Gordion Site Conservation Program 2011 Field Report

As the Architectural Conservation Laboratory enters into its sixth year at Gordion’s citadel, it has developed model strategies to address structural instability and material degradation of the site’s major features. These methods of intervention have been implemented in 2011 at the monumental Early Phrygian Gate, the Terrace Building Complex, and the Megaron 2 mosaic pavement and are presented here in the Gordion Site Conservation Program 2011 Field Report. The experimentation and evaluation conducted during the program’s initial years have confirmed the success of new and traditional conservation methods at the site. These interventions continue to both clarify and define Gordion’s existing archaeological record while at the same time minimizing deterioration of the extant architecture.

 

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After the Fair: Preserving the Texaco Road Map Pavement at the New York State Pavilion (2011). The Pavilion's road map pavement was among the first public Pop Art monuments in the United States. The pavement is also a unique example of terrazzo fabrication using modern materials never before employed in terrazzo such as colored glass and plastic. The representation of geography in the form of a pavement is an ancient tradition, which Johnson updated through the use of modern pop imagery. Long neglected and hidden from public view since the 70s the map presents challenges in both conservation and display. The University of Pennsylvania's Architectural Conservation Laboratory (ACL) has promoted the preservation of the New York State Pavilion since 2003. With funding from the NEA, in 2006 the ACL was able to implement this research by developing a model conservation program for the pavement, integrating the City's current preservation plan for the Pavilion as a whole and the growing recognition of the New York World's Fair site as one of local and national significance.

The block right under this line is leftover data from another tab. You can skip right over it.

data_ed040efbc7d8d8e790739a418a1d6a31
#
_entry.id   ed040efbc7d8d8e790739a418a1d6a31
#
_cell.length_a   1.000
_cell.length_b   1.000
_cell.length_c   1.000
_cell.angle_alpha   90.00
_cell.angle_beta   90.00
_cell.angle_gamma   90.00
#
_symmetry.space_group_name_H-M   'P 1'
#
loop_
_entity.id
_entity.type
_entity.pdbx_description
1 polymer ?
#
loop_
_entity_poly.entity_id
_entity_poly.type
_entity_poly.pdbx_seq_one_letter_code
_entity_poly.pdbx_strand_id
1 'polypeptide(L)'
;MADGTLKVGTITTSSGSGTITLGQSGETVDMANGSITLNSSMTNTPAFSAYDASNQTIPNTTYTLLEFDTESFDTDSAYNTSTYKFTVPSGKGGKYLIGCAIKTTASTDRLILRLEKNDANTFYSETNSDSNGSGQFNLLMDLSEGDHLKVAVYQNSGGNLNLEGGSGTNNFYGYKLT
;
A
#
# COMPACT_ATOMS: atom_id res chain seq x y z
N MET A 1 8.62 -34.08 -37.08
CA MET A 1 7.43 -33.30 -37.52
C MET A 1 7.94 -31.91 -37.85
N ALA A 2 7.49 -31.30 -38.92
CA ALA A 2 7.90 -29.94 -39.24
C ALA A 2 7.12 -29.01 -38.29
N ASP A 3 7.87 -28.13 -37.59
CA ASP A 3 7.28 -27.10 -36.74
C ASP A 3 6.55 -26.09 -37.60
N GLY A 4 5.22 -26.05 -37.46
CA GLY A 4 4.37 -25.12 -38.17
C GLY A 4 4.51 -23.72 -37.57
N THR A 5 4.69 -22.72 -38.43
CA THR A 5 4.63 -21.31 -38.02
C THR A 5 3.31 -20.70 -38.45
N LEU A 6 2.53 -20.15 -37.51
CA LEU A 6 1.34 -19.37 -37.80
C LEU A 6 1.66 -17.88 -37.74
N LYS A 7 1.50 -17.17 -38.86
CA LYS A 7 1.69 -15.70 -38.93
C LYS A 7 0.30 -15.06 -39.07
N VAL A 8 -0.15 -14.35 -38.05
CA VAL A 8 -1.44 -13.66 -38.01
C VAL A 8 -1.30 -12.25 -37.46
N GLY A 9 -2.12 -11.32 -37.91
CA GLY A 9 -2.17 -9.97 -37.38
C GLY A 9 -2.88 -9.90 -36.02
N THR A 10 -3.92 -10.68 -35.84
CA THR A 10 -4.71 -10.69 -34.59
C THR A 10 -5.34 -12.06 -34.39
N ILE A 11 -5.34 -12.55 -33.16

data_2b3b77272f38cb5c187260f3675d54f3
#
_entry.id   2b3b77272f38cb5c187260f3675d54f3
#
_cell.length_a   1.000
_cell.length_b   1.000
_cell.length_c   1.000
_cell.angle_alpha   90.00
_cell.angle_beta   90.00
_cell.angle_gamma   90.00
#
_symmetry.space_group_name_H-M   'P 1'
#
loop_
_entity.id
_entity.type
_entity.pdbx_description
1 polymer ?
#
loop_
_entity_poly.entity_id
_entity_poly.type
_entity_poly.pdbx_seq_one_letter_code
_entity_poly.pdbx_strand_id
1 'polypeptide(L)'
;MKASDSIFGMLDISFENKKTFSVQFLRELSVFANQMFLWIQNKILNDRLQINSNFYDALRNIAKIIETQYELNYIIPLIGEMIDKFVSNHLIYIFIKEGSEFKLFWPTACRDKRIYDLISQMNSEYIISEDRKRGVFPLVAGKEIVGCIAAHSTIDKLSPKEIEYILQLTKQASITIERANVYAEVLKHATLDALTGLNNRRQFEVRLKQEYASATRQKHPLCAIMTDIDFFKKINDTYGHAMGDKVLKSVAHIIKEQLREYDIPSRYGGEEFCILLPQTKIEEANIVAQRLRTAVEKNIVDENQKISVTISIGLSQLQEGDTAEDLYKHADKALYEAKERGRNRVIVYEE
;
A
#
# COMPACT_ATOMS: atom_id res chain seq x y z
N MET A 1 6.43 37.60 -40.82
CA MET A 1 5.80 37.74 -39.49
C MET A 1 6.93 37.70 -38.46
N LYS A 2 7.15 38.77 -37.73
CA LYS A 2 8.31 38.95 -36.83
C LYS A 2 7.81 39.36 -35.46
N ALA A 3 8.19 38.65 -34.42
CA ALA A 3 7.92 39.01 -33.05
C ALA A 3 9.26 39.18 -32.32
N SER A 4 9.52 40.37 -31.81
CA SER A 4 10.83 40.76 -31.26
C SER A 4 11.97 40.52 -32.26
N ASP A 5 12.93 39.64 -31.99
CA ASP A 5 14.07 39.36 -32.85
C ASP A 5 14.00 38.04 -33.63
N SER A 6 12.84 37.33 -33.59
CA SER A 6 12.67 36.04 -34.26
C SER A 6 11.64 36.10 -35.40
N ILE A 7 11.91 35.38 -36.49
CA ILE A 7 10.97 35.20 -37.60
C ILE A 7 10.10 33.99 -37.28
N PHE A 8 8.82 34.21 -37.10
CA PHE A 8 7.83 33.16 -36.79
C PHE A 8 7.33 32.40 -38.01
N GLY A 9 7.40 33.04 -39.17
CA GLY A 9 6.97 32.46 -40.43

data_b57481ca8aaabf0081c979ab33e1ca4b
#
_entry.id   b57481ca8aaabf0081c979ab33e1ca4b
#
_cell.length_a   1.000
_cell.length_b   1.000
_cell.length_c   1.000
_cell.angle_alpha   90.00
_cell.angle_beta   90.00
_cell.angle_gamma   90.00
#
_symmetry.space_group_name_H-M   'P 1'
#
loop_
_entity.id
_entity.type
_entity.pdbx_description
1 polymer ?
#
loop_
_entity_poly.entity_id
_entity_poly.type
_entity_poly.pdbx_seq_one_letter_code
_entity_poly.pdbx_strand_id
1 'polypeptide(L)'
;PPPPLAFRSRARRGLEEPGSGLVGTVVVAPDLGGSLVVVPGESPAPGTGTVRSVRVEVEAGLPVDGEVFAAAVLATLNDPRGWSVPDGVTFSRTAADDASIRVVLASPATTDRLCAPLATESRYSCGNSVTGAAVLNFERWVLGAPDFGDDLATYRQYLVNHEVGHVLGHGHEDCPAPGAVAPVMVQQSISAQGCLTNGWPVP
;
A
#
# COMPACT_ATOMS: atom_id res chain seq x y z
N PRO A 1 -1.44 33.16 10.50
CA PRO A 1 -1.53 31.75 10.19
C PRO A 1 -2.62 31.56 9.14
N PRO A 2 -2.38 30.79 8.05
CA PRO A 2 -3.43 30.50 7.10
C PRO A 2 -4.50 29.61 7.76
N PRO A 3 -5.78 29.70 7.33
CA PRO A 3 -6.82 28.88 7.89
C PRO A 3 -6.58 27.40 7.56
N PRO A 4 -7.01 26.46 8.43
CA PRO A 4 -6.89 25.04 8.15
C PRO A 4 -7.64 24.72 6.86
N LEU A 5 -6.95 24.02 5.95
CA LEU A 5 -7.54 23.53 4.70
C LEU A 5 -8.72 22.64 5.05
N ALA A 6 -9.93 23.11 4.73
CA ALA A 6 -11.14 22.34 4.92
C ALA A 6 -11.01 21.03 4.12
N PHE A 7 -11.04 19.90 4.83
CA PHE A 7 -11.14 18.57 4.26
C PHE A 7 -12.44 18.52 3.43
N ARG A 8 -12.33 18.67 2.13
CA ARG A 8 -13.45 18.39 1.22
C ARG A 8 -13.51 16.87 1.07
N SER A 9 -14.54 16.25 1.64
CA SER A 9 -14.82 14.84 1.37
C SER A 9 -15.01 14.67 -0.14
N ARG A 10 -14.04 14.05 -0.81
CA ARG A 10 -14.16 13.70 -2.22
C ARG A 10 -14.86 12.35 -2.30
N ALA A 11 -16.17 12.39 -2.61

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Gordion Awakened (2011) represents the collective efforts of the Architectural Conservation Laboratory of the University of Pennsylvania's School of Design and the Penn Museum of Archaeology and Anthropology, and is intended to explore the benefits of interdisciplinary collaborative inquiry into the structures, context, conservation, and interpretation of Gordion and its environs during the first four years of renewed site conservation activity. The papers presented illustrate the diverse research that has been required to document, analyze, and conserve Gordion. This research addresses the practical problems the site now faces in its second half century of exposure. More generally, the work addresses philosophical and technical issues confronting all archaeological sites worldwide. It is hoped that this publication will offer those responsible for the conservation and management of archaeological sites a model of approach and examples of best practices.


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